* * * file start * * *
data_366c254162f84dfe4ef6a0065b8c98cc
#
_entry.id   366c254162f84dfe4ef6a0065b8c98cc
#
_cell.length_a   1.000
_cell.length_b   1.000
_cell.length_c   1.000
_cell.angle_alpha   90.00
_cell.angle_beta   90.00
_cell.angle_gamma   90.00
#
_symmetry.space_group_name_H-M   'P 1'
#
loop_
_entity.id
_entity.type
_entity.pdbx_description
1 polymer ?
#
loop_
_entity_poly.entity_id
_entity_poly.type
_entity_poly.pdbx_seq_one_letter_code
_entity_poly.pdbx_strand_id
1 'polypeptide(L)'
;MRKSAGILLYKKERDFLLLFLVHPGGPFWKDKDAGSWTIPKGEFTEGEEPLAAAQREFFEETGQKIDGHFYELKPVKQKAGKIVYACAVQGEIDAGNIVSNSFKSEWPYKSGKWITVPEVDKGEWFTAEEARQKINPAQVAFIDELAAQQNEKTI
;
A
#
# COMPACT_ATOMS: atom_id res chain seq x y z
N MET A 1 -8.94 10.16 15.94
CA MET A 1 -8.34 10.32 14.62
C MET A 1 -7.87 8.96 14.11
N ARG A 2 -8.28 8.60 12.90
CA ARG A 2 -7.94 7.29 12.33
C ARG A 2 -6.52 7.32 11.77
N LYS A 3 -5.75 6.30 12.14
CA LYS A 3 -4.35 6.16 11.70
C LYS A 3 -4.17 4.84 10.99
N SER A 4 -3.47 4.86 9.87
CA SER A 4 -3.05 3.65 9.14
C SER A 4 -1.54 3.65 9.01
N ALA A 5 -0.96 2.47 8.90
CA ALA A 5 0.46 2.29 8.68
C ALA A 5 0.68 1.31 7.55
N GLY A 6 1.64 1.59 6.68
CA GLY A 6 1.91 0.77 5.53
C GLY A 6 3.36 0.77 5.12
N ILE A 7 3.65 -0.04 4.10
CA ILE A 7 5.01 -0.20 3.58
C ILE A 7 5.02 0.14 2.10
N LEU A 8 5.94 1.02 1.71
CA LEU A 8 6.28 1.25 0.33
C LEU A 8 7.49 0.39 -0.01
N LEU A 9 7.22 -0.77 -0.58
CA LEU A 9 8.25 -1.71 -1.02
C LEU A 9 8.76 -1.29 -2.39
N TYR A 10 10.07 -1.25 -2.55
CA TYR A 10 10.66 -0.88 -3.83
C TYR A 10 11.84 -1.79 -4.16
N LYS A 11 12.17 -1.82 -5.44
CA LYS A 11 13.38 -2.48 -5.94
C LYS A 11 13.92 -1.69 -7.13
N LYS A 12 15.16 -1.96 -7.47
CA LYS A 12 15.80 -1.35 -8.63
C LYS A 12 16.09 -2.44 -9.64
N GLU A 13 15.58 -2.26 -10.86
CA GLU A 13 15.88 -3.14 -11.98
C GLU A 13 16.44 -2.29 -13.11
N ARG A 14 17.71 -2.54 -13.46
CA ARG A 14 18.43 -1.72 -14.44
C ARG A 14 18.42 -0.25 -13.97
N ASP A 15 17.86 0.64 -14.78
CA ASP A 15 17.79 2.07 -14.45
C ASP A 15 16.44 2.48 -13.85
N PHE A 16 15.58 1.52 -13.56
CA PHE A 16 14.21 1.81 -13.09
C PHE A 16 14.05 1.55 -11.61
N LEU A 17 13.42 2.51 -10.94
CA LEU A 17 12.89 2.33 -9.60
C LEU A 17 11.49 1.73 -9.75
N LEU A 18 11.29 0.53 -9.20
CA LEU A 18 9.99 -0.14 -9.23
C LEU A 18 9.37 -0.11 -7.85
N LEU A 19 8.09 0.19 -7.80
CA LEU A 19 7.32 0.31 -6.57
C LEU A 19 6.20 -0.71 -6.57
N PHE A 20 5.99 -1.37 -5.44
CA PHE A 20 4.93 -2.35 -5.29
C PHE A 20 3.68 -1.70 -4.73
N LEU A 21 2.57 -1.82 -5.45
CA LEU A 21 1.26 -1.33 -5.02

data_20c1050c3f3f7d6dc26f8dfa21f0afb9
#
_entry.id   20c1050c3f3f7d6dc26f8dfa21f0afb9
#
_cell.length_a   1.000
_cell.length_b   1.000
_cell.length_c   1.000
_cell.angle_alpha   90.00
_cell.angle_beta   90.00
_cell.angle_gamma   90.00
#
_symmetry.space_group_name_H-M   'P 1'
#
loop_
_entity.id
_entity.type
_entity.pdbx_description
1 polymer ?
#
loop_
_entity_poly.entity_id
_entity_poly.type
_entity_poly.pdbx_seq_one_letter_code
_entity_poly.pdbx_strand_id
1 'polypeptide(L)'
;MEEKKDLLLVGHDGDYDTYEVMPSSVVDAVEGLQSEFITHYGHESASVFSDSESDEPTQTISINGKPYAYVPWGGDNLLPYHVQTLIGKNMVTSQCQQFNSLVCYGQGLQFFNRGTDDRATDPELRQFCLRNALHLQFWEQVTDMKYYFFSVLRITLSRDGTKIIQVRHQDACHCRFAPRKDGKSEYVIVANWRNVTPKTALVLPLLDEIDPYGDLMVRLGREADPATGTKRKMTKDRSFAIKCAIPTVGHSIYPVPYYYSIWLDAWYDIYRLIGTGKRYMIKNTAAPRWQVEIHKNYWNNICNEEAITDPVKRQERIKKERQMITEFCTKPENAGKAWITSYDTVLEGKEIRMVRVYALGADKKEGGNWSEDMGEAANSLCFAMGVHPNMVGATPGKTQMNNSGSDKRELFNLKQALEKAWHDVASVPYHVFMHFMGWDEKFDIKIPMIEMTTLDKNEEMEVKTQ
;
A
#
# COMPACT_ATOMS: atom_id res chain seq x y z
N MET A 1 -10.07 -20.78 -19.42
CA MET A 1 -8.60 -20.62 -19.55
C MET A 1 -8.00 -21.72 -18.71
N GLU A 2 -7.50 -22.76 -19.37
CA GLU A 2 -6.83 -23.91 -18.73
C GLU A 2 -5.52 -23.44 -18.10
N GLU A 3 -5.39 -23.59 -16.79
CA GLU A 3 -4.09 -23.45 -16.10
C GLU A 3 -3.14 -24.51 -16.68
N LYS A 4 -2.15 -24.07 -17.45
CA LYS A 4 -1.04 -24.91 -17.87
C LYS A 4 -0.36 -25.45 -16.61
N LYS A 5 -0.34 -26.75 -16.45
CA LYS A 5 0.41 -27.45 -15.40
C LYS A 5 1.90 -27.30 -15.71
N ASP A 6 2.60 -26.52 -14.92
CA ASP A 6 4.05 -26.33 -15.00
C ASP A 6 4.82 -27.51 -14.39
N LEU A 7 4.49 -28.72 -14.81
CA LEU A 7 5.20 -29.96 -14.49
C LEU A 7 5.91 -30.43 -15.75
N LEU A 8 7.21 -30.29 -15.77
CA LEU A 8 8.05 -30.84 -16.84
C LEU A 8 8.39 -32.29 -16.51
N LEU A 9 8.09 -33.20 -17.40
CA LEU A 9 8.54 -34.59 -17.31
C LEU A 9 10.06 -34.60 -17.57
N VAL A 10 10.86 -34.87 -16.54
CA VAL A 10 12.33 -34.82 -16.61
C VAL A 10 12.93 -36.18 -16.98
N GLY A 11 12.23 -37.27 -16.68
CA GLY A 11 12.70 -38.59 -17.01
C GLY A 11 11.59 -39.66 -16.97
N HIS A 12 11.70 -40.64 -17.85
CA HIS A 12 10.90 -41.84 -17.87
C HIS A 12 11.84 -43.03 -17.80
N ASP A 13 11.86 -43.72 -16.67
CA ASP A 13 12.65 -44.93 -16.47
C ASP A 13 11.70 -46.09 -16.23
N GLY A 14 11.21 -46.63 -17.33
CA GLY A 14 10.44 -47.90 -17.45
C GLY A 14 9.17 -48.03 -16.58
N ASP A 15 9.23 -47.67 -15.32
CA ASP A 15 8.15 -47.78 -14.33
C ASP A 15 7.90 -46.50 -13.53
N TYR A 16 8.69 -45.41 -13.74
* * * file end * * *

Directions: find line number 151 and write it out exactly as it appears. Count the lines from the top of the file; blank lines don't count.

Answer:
CA VAL A 10 12.33 -34.82 -16.61